What Does the ELD Mandate Mean for Small Carriers?
If there is a group that is directly impacted by the ELD Mandate, it’s smaller carriers and private owner/operators. Most large FTL carriers have been using ELD systems since it went into law in 2015. The smaller or independent operators are careful about investing in equipment or new procedures until it’s required or officially required. With the mandate required by December 2018 for all carriers, the new regulations will require small carriers to invest in the right equipment and learn the steps for using the system.
What is the ELD Mandate?
An ELD or Electronic Logging Device is an electrical system that automatically monitors the drivers Hours of Service. The Mandate is a Federal regulation that was enacted into law in 2015 but is scheduled to take effect by December 16th, 2018. While there are some exemptions to the rule, the ELD Mandate will impact smaller carriers in several ways.
Extra Time & Expense Purchasing, Testing, & Training on ELD Systems
The ELD system is a rather simple electrical device. It is attached to the vehicle’s engine and driveline system, and electronically calculates the Hours of Service that an individual driver uses each day. The driver logs into the ELD device and starts the clock. It is designed to remove the need for paper logs, which can be manipulated or not correctly documented by drivers occasionally. However, the ELD System is not necessarily a plug-and-play type of unit. In fact, most ELD units require multiple steps to stay within compliance of the ELD Mandate.
Purchase the right ELD system: There are multiple brands, makes, and models of ELD Systems. However, there are a few general guidelines that all carriers must follow when purchasing a unit.
• They must be certified and published on the FMCSA’s website. The Federal Motor Carrier Safety Administration (FMCSA) is responsible for monitoring, activating, and enforcing the ELD Mandate. One of the requirements is that all ELD devices must be certified by the manufacturer as being compliant with the ELD Mandate and listed on the FMCSA website. You can browse a list of compliant ELD’s by clicking this link.
• Carriers must maintain documentation for installation, maintenance, and troubleshooting. Another item that impacts small carriers is the need to maintain the right records and paperwork for the installation, use, maintenance, and troubleshooting of any issues that the ELD system presents. Since all ELD systems are unique, it is best to contact the manufacturer of the ELD system purchased and installed to receive the correct documentation for each step. Never-the-less, this process takes time, which impacts smaller carriers with fewer resources much greater than a large FTL provider.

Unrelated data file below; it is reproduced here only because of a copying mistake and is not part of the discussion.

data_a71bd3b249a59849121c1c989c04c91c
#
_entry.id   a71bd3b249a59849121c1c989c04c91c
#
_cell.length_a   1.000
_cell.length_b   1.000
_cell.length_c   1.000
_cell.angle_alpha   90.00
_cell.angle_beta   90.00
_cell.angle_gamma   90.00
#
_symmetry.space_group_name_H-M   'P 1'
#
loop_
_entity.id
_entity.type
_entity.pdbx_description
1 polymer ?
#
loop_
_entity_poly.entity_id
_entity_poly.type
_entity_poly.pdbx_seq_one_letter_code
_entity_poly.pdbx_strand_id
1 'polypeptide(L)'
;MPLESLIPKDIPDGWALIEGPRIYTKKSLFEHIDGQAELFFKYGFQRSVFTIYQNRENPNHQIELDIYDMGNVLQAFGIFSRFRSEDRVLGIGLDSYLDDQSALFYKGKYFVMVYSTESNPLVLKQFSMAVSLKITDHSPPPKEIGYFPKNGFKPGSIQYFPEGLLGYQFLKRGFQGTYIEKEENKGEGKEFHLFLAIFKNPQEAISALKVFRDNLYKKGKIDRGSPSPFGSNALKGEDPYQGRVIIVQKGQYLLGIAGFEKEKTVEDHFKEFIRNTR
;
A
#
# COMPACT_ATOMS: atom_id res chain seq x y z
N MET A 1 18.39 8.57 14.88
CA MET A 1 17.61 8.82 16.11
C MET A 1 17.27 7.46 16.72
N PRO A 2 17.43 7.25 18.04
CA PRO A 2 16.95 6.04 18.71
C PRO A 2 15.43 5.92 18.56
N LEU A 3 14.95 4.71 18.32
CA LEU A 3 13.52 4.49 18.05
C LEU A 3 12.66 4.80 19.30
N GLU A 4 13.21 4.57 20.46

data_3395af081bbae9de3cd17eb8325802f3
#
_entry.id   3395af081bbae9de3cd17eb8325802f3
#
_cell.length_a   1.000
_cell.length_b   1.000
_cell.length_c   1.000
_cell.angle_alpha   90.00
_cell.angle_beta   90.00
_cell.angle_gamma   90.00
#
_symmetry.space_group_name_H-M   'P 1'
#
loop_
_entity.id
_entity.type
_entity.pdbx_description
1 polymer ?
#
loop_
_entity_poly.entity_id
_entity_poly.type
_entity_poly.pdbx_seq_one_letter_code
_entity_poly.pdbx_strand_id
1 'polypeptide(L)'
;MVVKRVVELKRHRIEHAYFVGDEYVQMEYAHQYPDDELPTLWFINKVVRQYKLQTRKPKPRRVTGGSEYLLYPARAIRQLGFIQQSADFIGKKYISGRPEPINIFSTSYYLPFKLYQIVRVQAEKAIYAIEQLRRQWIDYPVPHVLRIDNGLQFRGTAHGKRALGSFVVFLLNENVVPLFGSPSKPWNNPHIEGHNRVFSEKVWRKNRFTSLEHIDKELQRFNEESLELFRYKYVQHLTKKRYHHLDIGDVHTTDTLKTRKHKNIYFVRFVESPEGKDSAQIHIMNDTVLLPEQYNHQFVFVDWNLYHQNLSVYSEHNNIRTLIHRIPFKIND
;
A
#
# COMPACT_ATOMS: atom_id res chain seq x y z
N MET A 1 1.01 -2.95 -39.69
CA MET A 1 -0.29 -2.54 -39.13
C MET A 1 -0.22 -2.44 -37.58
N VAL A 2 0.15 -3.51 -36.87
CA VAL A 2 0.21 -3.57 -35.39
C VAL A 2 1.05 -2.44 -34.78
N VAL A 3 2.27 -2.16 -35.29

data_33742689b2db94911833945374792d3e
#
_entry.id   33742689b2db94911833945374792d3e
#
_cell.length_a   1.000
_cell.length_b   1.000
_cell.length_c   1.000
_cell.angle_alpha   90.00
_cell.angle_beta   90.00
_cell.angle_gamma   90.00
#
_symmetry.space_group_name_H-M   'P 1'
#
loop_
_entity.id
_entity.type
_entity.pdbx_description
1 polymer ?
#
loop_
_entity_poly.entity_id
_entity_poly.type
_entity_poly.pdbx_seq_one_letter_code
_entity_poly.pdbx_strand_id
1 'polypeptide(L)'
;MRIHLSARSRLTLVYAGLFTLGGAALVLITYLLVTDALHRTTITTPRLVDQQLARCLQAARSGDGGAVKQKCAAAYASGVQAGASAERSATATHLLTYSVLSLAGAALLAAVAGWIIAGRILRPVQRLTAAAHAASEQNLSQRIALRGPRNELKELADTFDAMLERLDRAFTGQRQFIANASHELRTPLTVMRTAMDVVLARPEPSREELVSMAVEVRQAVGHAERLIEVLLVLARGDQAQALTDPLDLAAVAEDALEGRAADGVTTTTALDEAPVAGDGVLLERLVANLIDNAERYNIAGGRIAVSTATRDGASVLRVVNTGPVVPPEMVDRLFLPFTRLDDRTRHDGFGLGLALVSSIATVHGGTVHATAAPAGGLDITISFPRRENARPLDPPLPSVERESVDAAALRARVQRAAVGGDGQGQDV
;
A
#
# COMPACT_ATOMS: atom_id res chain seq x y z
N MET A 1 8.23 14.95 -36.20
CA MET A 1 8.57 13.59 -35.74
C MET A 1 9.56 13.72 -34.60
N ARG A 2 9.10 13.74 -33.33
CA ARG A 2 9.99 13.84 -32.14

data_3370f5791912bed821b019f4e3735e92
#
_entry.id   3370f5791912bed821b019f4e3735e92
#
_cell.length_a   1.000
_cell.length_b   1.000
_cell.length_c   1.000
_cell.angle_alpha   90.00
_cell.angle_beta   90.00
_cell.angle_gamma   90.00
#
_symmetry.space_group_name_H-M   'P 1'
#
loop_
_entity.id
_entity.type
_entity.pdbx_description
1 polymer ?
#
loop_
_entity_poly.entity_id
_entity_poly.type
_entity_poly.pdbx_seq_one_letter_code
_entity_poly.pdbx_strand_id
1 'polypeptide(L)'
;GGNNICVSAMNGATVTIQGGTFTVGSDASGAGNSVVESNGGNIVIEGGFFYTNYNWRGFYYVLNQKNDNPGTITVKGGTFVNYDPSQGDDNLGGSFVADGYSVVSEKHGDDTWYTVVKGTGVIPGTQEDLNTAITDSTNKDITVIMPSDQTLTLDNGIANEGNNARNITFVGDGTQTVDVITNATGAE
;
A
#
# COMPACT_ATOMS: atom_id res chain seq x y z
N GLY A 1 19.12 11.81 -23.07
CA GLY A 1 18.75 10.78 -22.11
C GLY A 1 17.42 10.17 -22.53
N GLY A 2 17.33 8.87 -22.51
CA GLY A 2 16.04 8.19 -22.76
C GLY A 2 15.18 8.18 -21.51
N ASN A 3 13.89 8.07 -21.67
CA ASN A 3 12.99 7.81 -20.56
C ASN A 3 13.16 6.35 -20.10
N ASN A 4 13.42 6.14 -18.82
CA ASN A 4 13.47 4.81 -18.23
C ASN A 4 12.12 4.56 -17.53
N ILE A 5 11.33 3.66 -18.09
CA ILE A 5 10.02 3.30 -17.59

Once the ELD system has been installed, the carrier will need to train all applicable employees on using the ELD system. While it’s assumed that the only one using the ELD system is the driver, the truth is that multiple individuals will use this system including:
• Administrative personnel
The carrier will need to set up individual accounts for all who use the ELD system. A good resource for finding out the details about who needs to have log-in accounts within an organization is visiting the FMCSA website.
Initial Implementation will Impact Service
Another issue that small carriers might experience with the ELD Mandate is allocating resources for training, installation, creating best practices, and testing the equipment – without compromising customer service. A smaller carrier typically does not have the extra staffing or budgets to activate changes with equipment or procedures – without it impacting their service or other areas of the business.
To reduce this potential, it might be a good idea for smaller carriers to slowly integrate ELD systems throughout their fleet. Here are a few tips to consider:
• Contact multiple ELD manufacturers and pick one that can help with integration. There are several ELD suppliers that will work with smaller carriers on how to install, train employees, and create best practices for use. The best thing any smaller carrier or private owner/operator can do is to contact a few manufacturers to see how they can assist.
• Speak with fellow smaller carriers who have already implemented the ELD system. Learning from others who have already gone through this process might reduce mistakes and downtime.
• Review the FMSCA website for exemptions. There are several smaller carriers who may qualify for either extensions or a full exemption.
Just like any other Federal regulation, the ELD Mandate is intended to help carriers over time. While the deadline for integration is quickly approaching, those who have not yet installed these systems would be smart to complete it sooner than later, so they can fine-tune their system and continue to provide excellent service to their customers.